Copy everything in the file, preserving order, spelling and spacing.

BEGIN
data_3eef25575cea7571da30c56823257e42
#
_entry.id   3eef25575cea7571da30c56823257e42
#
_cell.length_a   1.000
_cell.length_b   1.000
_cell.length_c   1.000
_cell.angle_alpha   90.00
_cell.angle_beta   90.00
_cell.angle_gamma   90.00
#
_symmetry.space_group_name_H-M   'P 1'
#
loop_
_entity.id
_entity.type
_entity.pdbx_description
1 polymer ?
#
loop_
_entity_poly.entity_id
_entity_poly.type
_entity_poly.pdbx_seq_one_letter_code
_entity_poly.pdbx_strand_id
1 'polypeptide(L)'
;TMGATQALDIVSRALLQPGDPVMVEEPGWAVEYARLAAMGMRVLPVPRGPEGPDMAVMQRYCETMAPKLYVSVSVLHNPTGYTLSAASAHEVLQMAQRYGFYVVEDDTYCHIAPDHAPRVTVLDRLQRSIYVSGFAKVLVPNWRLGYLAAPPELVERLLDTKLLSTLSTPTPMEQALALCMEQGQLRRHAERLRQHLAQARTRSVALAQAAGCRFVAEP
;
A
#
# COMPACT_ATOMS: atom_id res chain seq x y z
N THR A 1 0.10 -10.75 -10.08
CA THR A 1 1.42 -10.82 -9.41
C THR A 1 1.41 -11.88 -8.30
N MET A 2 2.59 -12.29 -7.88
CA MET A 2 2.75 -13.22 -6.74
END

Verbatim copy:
data_3eef25575cea7571da30c56823257e42
#
_entry.id   3eef25575cea7571da30c56823257e42
#
_cell.length_a   1.000
_cell.length_b   1.000
_cell.length_c   1.000
_cell.angle_alpha   90.00
_cell.angle_beta   90.00
_cell.angle_gamma   90.00
#
_symmetry.space_group_name_H-M   'P 1'
#
loop_
_entity.id
_entity.type
_entity.pdbx_description
1 polymer ?
#
loop_
_entity_poly.entity_id
_entity_poly.type
_entity_poly.pdbx_seq_one_letter_code
_entity_poly.pdbx_strand_id
1 'polypeptide(L)'
;TMGATQALDIVSRALLQPGDPVMVEEPGWAVEYARLAAMGMRVLPVPRGPEGPDMAVMQRYCETMAPKLYVSVSVLHNPTGYTLSAASAHEVLQMAQRYGFYVVEDDTYCHIAPDHAPRVTVLDRLQRSIYVSGFAKVLVPNWRLGYLAAPPELVERLLDTKLLSTLSTPTPMEQALALCMEQGQLRRHAERLRQHLAQARTRSVALAQAAGCRFVAEP
;
A
#
# COMPACT_ATOMS: atom_id res chain seq x y z
N THR A 1 0.10 -10.75 -10.08
CA THR A 1 1.42 -10.82 -9.41
C THR A 1 1.41 -11.88 -8.30
N MET A 2 2.59 -12.29 -7.88
CA MET A 2 2.75 -13.22 -6.74